Sinclair Ferguson on a difficult doctrine: Total Depravity in Children
|Elisha Raises the Shunammite woman’s Son: Frederic Leighton|
The total depravity of our children is a faith-doctrine, a biblical insight. Our natural instinct is to think of new-born children as moral and spiritual tabulae rasae, clean sheets on which to write a successful life. Admittedly the page may soon be a little blotted (the occasional temper tantrum!), but the background is still basically white, surely? Not so, according to the Scriptures: the wicked go astray from the womb and speak lies from birth, insists the psalmist.
Here is a chart comparing Arminianism and Calvinism. I’ll excerpt the part about our sin-nature.
Arminianism Free Will or Human Ability says:
Although human nature was seriously affected by the fall, man has not been left in a state of total spiritual helplessness. God graciously enables every sinner to repent and believe, but He does not interfere with man’s freedom. Each sinner possesses a free will, and his eternal destiny depends on how he uses it. Man’s freedom consists of his ability to choose good over evil in spiritual matters; his will is not enslaved to his sinful nature. The sinner has the power to either cooperate with God’s Spirit and be regenerated or resist God’s grace and perish. The lost sinner needs the Spirit’s assistance, but he does not have to be regenerated by the Spirit before he can believe, for faith is man’s act and precedes the new birth. Faith is the sinner’s gift to God; it is man’s contribution to salvation.
Calvinism: Total Inability or Total Depravity says:
Because of the fall, man is unable of himself to savingly believe the gospel. The sinner is dead, blind, and deaf to the things of God; his heart is deceitful and desperately corrupt. His will is not free, it is in bondage to his evil nature, therefore, he will not — indeed he cannot — choose good over evil in the spiritual realm. Consequently, it takes much more than the Spirit’s assistance to bring a sinner to Christ — it takes regeneration by which the Spirit makes the sinner alive and gives him a new nature. Faith is not something man contributes to salvation but is itself a part of God’s gift of salvation— it is God’s gift to the sinner, not the sinner’s gift to God.
|Jan Sluijters (1881-1957), Elisha and the son of the
Shunammite woman, 1904
Total depravity does not mean that all humans are all as bad as they could be. Not everyone is a Hitler, is he? There are people who are nice and compassionate and do kind things. Then there’s the Hitlers and Stalins and Pol Pots of the world. No, total depravity means that sin has touched every part of our being, totally, and we are totally unable to do anything good for God. We are all criminals in God’s eyes and in His capacity as Judge He would be righteous if He sent all humans to hell upon their death. Even children.
So what happens to children who die, if they are completely depraved but are unable to consciously and maturely respond to the Gospel?
One of the complaints I receive about the Doctrines of Grace is that God would be horribly mean to send babies to hell when they do not have the mind to even be able to contemplate the Gospel and formulate a response to it, the basis of faith and the key to entry into the Kingdom. I agree, that would be hard to swallow. But God does not send babies or children to hell. He is just, and He is sovereign, and He has a plan.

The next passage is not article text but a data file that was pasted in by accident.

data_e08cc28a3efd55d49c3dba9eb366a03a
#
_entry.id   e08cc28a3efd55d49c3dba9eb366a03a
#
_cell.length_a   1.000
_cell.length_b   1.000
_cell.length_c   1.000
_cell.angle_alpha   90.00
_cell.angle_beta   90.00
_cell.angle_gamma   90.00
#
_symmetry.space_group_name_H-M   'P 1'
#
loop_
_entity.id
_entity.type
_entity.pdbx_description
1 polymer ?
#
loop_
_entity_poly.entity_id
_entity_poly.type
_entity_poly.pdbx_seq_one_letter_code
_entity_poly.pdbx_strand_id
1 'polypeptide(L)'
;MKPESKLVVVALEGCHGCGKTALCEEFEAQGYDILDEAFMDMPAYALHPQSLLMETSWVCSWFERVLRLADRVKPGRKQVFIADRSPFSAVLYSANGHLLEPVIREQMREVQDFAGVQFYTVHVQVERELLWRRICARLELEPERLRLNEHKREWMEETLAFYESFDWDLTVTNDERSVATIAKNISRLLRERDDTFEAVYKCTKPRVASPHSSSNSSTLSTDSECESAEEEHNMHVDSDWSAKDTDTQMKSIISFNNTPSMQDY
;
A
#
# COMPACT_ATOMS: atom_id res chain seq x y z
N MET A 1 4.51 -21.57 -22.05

After the terrorist attacks on September 11, 2001, John MacArthur was invited to the Larry King talk/interview show to try and help people make sense of the spiritual questions the event raised. In a subsequent sermon titled What Happens to Babies Who Die?, Dr MacArthur said this:
Some of you who tuned in to the Larry King Show a week ago Saturday will remember that Larry fired a question to me on the air that came out of nowhere. The question that reveals a nagging, troubling issue in the human heart. He asked me, “What about a two-year-old baby crushed at the bottom of the World Trade Center?”
I answered, “Instant heaven.”
He replied with another question. “Wasn’t a sinner?”
I again answered, “Instant heaven.”
That’s a compelling question, what about a baby crushed at the bottom of the Trade Center? What about any baby that dies? It’s an agonizing question. It’s a question that plagues Christians and non-Christians alike…what happens to babies that die?
In the essay, MacArthur shows from scripture that they go to heaven. Though they are sinners from the womb and though they have not hard or responded to the Gospel, God made a provision.
The Doctrines of Grace make me love Jesus all the more. He made a provision for the children and adults otherwise unable to cognitively understand their sin or the Gospel. God is love and His provision is demonstrates no better than the very moment an apple cheeked youngster’s laugh is stilled by death, when He receives them instantly to His arms.
The seed of every known sin is planted in their hearts. Robert Murray McCheyne
Never forget that there is more grace in Christ than there is sin in your heart and your child’s heart combined. Sinclair Ferguson
These essays show from scripture why their authors believe children who die go to heaven.
Charles Spurgeon: Infant Salvation
R. Albert Mohler, Jr. and Daniel L. Akin: The Salvation of the ‘Little Ones’: Do Infants who Die Go to Heaven?
John Piper: What Happens to Infants Who Die?